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Magpie is a former journalist, attempted historian [No, you can't ask how her thesis is going], and full-time corvid of the lesbian persuasion. She keeps herself in birdseed by writing those bad computer manuals that you toss out without bothering to read them. She also blogs too much when she's not on deadline, both here and at Pacific Views.

Magpie roosts in Portland, Oregon, where she annoys her housemates (as well as her cats Medea, Whiskers, and Jane Doe) by attempting to play Irish music on the fiddle and concertina.

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Thursday, August 9, 2007

The US occupation of Iraq just keeps on giving.

In this case, that gift is the millions of refugees who've fled Iraq for neighboring countries. About 1.4 million of those refugees have landed in Syria, and they now make up 8 percent of that country's population. The presence of the refugees is 'pushing Syria to the edge,' according to a report by freelance journalist Hugh Naylor.

"The situation is starting to scare a lot of people," said Samir Taqqi, a political analyst at the Orient Center for Studies, a Damascus think tank.

Public services are deteriorating. State-run hospitals, inundated by tens of thousands of Iraqis seeking free medical care, are short on staff and medical supplies. Unable to afford serving cafeteria food, many are asking patients to bring their own.

At public schools across Damascus, the capital, overwhelmed teachers are forced to work double shifts to accommodate Iraqis pushing class sizes to as high as 70 students. Meanwhile, rolling power blackouts blanket the city for up to five hours a day because the country's electrical grid can't meet increasing energy demands during one of the warmest summers on record. Blackouts in some suburbs reportedly last up to 12 hours.

"The Syrian economy doesn't have the resources to sustain current subsidies for food and energy," said Taqqi.

One way to understand the magnitude of Syria's refugee crisis is to try to imagine what things in the US would be like if, over the course of 4 years, more than 28 million Mexican refugees poured into the country as the result of a civil war. Both the sheer magnitude of the immigration and the presence of a large, unstable country next door would wreak havoc on the US economy and political institutions. While I doubt that Dubya's administration had any idea of the refugee problem that would result from the US-led invasion of Iraq, this magpie is certain that Syria's refugee-related troubles aren't causing anyone in the White House to shed even crocodile tears.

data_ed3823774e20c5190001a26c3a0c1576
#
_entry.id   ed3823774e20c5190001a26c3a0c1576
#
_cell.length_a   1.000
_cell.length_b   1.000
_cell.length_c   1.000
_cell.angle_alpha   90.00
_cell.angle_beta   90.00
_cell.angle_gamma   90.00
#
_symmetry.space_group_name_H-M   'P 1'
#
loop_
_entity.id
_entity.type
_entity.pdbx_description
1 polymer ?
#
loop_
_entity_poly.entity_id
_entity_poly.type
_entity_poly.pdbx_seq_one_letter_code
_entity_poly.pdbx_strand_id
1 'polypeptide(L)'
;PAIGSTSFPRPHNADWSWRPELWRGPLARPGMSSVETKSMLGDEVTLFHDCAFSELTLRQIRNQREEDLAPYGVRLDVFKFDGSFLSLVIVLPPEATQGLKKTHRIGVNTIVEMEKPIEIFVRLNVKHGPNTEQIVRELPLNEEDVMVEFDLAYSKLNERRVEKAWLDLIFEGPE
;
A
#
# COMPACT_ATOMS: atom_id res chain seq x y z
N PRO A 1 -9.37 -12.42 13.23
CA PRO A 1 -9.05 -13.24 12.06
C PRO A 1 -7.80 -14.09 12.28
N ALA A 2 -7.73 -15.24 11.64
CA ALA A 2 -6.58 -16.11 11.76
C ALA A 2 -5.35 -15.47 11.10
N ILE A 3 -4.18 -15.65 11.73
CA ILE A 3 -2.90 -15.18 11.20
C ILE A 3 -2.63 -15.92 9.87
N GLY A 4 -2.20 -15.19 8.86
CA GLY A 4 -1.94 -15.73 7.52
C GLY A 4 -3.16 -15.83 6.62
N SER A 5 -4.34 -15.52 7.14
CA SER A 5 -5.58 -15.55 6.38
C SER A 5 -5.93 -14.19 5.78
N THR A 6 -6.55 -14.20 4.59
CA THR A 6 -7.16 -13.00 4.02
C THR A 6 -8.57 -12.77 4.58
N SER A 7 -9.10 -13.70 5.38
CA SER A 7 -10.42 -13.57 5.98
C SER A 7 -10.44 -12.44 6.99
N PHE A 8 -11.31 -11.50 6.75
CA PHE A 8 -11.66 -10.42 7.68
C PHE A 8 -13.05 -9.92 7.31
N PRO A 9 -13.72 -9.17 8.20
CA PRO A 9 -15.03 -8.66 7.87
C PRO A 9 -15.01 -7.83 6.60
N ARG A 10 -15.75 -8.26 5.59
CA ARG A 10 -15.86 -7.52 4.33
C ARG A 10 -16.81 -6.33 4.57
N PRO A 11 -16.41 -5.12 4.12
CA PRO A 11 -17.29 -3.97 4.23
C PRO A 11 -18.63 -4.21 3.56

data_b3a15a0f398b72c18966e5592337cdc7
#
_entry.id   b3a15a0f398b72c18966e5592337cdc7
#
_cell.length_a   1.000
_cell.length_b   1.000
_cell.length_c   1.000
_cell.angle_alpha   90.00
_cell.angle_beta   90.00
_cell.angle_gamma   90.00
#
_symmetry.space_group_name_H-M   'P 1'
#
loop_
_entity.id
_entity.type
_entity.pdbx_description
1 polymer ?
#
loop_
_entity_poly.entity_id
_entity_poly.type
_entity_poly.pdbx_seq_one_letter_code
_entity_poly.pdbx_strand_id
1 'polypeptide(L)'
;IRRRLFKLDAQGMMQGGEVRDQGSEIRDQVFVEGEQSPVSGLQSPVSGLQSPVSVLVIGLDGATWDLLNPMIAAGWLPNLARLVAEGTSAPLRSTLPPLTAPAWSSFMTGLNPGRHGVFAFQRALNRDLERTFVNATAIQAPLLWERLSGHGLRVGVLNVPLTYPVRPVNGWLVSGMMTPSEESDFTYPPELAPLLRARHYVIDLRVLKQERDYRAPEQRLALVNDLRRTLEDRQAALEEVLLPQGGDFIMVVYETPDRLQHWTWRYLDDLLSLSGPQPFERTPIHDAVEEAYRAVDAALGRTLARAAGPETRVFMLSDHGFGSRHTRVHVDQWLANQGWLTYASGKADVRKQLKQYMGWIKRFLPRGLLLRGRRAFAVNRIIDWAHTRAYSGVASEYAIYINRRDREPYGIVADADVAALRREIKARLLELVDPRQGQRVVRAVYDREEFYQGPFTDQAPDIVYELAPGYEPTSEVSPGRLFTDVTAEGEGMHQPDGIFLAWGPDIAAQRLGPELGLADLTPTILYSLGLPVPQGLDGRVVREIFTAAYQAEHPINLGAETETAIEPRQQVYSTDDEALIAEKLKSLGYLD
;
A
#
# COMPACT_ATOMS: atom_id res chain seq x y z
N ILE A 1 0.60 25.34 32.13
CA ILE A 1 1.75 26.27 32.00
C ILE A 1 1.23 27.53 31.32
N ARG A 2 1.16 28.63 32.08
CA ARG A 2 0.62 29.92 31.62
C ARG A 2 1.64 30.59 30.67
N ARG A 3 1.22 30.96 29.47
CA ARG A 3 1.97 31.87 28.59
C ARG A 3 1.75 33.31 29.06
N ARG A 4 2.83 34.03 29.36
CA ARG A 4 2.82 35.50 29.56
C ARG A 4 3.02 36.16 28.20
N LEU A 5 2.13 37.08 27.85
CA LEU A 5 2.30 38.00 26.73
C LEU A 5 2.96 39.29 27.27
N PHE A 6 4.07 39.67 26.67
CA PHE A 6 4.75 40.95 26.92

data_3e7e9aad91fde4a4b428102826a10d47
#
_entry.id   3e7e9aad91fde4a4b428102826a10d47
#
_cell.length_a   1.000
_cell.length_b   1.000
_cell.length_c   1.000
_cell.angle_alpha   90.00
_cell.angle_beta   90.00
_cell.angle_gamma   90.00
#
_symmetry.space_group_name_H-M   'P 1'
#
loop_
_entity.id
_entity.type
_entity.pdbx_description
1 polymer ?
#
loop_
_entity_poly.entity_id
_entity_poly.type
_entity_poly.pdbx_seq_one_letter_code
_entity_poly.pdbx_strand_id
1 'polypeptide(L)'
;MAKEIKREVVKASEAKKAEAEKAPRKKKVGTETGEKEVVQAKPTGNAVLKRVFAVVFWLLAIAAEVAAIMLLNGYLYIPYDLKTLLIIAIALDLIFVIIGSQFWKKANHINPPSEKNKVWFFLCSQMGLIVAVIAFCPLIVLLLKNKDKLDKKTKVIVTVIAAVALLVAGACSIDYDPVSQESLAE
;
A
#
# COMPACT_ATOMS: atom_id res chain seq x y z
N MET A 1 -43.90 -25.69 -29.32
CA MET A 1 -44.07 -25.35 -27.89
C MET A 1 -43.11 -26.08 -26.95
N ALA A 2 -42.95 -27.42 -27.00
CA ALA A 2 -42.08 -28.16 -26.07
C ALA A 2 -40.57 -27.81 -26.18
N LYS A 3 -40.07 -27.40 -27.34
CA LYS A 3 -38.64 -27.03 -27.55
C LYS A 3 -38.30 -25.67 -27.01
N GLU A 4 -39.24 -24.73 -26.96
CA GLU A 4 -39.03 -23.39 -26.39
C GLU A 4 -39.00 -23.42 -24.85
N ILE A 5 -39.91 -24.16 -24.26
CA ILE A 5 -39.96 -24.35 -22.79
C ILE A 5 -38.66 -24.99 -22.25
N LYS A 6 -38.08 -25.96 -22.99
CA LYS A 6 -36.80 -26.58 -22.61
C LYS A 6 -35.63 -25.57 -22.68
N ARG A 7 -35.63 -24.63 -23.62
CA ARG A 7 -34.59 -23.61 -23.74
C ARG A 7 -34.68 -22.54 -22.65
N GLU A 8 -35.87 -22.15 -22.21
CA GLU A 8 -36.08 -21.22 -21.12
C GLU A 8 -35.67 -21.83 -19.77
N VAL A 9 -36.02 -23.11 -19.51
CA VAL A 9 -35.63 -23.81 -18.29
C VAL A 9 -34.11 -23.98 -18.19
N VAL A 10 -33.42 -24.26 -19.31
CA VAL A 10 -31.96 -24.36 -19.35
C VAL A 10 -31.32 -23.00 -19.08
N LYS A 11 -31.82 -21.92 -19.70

As Naylor's report points out, however, Syria is not the only country dealing with a huge influx of Iraqi refugees. Jordan is hosting 700,000 Iraqis — in other words, more than 1 in 10 residents of Jordan have fled Iraq. This situation is no doubt reminding Jordanian officials (and probably the Syrian government as well) of an earlier influx of Palestinian refugees that resulted in armed battles between government forces and armed Palestinian militants in the early 1970s.

Addition: I didn't quite complete my thought there at the end. The reason I brought up the experience of the Jordanians in dealing with a large Palestinian refugee population was to draw an analogy between the regional results of the Israel/Palestine conflict and the current occupation of Iraq. In the latter confict, action — or lack of action — by the US created and perpetuated a state of affairs (lack of a viable Palestinian state) that has kept the region in an uproar for the last 40 years or so. And which, arguably, led to the 9/11 attacks. My suspicion is that the refugee crisis in Syria and Jordan may be one of the first signs that the Iraq occupation is causing similar regional problems — and that no one in the White House gives a sh*t.

Via SF Chronicle.

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